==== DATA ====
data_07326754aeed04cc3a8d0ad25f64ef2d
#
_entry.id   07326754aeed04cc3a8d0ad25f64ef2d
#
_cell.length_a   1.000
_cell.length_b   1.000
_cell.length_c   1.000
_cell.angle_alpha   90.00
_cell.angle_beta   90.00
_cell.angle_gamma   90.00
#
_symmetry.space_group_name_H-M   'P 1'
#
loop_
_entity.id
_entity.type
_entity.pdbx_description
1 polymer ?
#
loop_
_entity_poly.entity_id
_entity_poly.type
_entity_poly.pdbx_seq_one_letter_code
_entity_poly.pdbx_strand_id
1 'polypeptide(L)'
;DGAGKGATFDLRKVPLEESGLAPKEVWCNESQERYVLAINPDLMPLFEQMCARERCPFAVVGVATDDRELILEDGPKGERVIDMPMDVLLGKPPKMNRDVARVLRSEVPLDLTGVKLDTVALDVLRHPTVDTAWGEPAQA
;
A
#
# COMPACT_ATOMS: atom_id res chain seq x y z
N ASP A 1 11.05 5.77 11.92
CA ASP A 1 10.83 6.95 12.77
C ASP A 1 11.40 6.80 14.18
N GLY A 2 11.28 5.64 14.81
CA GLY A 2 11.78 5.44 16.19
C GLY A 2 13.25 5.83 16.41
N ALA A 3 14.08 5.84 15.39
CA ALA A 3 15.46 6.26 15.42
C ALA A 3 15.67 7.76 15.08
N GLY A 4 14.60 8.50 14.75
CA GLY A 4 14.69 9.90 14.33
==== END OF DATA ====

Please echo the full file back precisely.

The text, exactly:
data_07326754aeed04cc3a8d0ad25f64ef2d
#
_entry.id   07326754aeed04cc3a8d0ad25f64ef2d
#
_cell.length_a   1.000
_cell.length_b   1.000
_cell.length_c   1.000
_cell.angle_alpha   90.00
_cell.angle_beta   90.00
_cell.angle_gamma   90.00
#
_symmetry.space_group_name_H-M   'P 1'
#
loop_
_entity.id
_entity.type
_entity.pdbx_description
1 polymer ?
#
loop_
_entity_poly.entity_id
_entity_poly.type
_entity_poly.pdbx_seq_one_letter_code
_entity_poly.pdbx_strand_id
1 'polypeptide(L)'
;DGAGKGATFDLRKVPLEESGLAPKEVWCNESQERYVLAINPDLMPLFEQMCARERCPFAVVGVATDDRELILEDGPKGERVIDMPMDVLLGKPPKMNRDVARVLRSEVPLDLTGVKLDTVALDVLRHPTVDTAWGEPAQA
;
A
#
# COMPACT_ATOMS: atom_id res chain seq x y z
N ASP A 1 11.05 5.77 11.92
CA ASP A 1 10.83 6.95 12.77
C ASP A 1 11.40 6.80 14.18
N GLY A 2 11.28 5.64 14.81
CA GLY A 2 11.78 5.44 16.19
C GLY A 2 13.25 5.83 16.41
N ALA A 3 14.08 5.84 15.39
CA ALA A 3 15.46 6.26 15.42
C ALA A 3 15.67 7.76 15.08
N GLY A 4 14.60 8.50 14.75
CA GLY A 4 14.69 9.90 14.33